What Startups Actually Need From Their Lawyers

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If you have to nix an idea for whatever reason, suggest an alternative idea that achieves the same objective...

Whether in-house or outside counsel, here are five basic skills that startups actually need from their lawyers:

1. Get to the point – and quickly.

Put away your bluebooks from law school; they have no place at a startup. Your peers have no time for legal memos or long-winded explanations. Lead with your answer, provide some reasoning, and call it a day. More contentious issues will obviously require more thoroughly reasoned arguments, but those will often be around a boardroom table, and will not happen through written memoranda.

2. Don’t just say no.

Nothing makes the marketing folks or the sales team more frustrated than when legal says “no” to a great idea.  In fact, saying “no” is the surefire way to ensure that they do not run plans by you in the future. If you have to nix an idea for whatever reason, suggest an alternative idea that achieves the same objective.  Lawyers get a lot of flak for being the “no” men; we need to do a better job of saying “no, but let’s do this instead…”

3. Be the legal expert. And the business expert. And the compliance expert. And the everything expert.

When I am invited to meetings, at some point, someone will inevitably ask, “So what do you think, Debbie?” Although I like to think people really want to know my opinion, my team is really vetting their ideas through me for legal/compliance/business approval. My job is to bring all that expertise to the table, and it’s my job to make sure I am always issue-spotting, asking questions, and doubling-back to ensure rules are followed.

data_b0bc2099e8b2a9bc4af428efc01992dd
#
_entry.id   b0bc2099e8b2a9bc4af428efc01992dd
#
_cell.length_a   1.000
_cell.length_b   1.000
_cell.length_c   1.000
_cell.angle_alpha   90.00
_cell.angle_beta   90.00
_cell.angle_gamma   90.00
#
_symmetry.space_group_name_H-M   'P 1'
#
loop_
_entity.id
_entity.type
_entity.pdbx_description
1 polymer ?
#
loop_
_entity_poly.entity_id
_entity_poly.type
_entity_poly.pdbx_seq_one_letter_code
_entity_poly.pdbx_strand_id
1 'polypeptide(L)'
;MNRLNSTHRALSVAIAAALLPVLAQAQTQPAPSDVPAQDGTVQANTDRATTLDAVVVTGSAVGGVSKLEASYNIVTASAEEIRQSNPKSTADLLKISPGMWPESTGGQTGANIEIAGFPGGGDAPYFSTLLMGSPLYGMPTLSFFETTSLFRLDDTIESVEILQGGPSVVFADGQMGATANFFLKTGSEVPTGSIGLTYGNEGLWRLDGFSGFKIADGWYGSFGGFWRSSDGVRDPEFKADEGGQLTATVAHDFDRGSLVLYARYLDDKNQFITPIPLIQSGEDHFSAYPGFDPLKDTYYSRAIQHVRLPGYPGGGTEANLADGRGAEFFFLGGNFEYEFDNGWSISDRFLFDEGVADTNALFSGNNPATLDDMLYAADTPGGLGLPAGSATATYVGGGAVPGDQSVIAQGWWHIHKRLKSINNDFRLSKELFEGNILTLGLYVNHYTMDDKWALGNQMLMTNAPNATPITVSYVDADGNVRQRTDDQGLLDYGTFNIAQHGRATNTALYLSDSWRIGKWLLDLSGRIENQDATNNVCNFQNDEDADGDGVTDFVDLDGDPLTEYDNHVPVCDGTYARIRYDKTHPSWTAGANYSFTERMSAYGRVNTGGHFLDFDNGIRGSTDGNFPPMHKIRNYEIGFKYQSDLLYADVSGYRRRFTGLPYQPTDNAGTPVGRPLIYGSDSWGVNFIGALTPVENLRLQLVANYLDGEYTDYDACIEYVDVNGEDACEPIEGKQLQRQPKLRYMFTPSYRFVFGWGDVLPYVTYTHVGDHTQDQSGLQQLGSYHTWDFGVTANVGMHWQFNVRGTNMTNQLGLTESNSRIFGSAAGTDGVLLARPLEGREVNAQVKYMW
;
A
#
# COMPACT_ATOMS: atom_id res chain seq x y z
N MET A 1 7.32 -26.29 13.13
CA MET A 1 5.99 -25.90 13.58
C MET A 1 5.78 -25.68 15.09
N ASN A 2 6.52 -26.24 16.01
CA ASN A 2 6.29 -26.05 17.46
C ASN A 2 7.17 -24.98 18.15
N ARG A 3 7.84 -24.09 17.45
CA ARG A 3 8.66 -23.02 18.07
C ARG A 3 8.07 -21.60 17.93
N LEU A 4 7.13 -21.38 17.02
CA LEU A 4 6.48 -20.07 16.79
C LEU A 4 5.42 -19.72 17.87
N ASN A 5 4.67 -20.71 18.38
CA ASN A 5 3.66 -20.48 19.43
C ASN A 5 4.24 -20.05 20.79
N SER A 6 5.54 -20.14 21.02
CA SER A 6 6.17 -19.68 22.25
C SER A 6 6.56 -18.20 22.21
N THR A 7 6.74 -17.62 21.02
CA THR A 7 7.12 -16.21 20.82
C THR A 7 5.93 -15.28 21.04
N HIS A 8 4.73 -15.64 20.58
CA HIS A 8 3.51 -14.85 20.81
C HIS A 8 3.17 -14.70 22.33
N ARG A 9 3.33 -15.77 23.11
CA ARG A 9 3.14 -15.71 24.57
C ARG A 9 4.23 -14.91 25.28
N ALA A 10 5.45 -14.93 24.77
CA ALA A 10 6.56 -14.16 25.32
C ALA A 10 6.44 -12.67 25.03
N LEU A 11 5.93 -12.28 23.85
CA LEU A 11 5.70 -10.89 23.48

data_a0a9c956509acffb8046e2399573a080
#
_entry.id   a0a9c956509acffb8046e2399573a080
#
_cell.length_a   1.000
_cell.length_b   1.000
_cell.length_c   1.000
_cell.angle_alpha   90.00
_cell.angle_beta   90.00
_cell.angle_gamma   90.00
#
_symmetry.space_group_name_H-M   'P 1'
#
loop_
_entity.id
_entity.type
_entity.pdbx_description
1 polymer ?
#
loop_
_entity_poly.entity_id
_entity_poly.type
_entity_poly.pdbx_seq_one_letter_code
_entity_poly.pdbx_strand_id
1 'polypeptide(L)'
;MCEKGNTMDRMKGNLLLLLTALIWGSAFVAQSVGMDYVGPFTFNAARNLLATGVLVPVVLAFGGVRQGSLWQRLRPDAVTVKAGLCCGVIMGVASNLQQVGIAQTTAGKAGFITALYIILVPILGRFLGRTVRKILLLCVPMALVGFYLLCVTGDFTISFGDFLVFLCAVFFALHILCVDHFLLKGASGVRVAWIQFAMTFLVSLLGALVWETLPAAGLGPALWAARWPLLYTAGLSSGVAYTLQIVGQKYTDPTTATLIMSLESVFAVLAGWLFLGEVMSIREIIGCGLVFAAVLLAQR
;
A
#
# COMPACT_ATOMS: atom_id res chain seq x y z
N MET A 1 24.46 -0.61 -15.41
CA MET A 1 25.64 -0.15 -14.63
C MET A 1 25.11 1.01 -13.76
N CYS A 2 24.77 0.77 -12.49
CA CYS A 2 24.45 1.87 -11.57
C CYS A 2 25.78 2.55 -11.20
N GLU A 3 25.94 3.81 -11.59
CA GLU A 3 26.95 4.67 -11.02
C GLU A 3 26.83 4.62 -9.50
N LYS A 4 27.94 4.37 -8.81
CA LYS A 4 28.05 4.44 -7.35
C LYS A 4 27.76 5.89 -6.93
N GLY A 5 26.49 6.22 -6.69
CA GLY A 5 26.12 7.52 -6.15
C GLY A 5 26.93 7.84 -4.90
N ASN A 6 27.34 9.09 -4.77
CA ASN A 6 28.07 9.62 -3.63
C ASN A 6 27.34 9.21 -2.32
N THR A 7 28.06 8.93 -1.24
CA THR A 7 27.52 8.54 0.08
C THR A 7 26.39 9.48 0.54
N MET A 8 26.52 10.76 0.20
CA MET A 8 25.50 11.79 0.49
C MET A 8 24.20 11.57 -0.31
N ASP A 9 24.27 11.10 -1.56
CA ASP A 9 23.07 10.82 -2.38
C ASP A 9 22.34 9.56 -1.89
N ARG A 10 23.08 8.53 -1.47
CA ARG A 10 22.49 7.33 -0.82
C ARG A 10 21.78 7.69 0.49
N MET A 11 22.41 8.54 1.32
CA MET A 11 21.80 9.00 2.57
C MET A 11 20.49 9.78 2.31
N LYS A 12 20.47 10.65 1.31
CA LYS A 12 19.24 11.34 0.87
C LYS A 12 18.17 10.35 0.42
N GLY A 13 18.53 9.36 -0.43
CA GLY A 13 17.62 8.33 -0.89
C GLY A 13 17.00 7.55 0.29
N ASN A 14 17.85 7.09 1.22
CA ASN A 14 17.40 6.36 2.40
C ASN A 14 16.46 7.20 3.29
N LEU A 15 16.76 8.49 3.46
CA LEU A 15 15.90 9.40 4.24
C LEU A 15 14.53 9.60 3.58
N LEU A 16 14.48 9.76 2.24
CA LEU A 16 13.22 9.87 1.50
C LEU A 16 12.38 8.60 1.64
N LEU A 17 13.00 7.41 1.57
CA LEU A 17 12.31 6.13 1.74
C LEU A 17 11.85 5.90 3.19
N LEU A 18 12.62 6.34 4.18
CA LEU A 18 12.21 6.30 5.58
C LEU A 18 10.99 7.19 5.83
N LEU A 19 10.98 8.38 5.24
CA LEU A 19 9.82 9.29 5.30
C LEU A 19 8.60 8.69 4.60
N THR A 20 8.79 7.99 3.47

4. Develop negotiating/mediation skills.

I spend an exorbitant amount of time negotiating with customers and employees, and one of the reputations I am most proud of is that when people get “stuck,” they come to legal for help. Our team has set the expectation that we are a go-to resource for mediation and negotiation among and between people in and out of the company. We turn documents back in a timely manner and are rarely – if ever – the bottleneck in getting deals done. In fact, we are often the lubrication between attorneys at other companies and their own business folks. Having these skills is a tremendous value a legal team can bring to any startup culture.

5. Translate legal jargon and startup speak.

I spend a good part of my day explaining legal jargon to business folks and technology terminology to lawyers. Being able to break down the importance of “termination for convenience” to a salesperson or software-as-a-service to a traditional attorney is not only appreciated by individuals who are trying to get a deal done in their non-native language, but also demonstrates a fluency of concepts that is appreciated by various stakeholders. The ability to not only master difficult concepts but also to explain them in laymen’s terms to others is one of the most important assets an attorney can bring to a start-up.

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[Debbie Rosenbaum is Corporate Counsel for Thismoment, Inc., a cloud-based marketing software startup based in San Francisco. Debbie has her JD/MBA from Harvard Law School and Harvard Business School. Debbie tweets at @rosenbaum_tm and more info on her can be found at debbierosenbaum.com.

JD Supra's In-House Perspective series provides in-house counsel a platform upon which to share their views and thought leadership on issues of the day, including industry news and legal developments, relationships with outside counsel, and law practice matters. To participate in the series, email news@jdsupra.com.]

Topics:  Corporate Counsel, In-House Perspective, Legal Perspectives, Startups

Published In: Business Organization Updates, Professional Practice Updates

DISCLAIMER: Because of the generality of this update, the information provided herein may not be applicable in all situations and should not be acted upon without specific legal advice based on particular situations.

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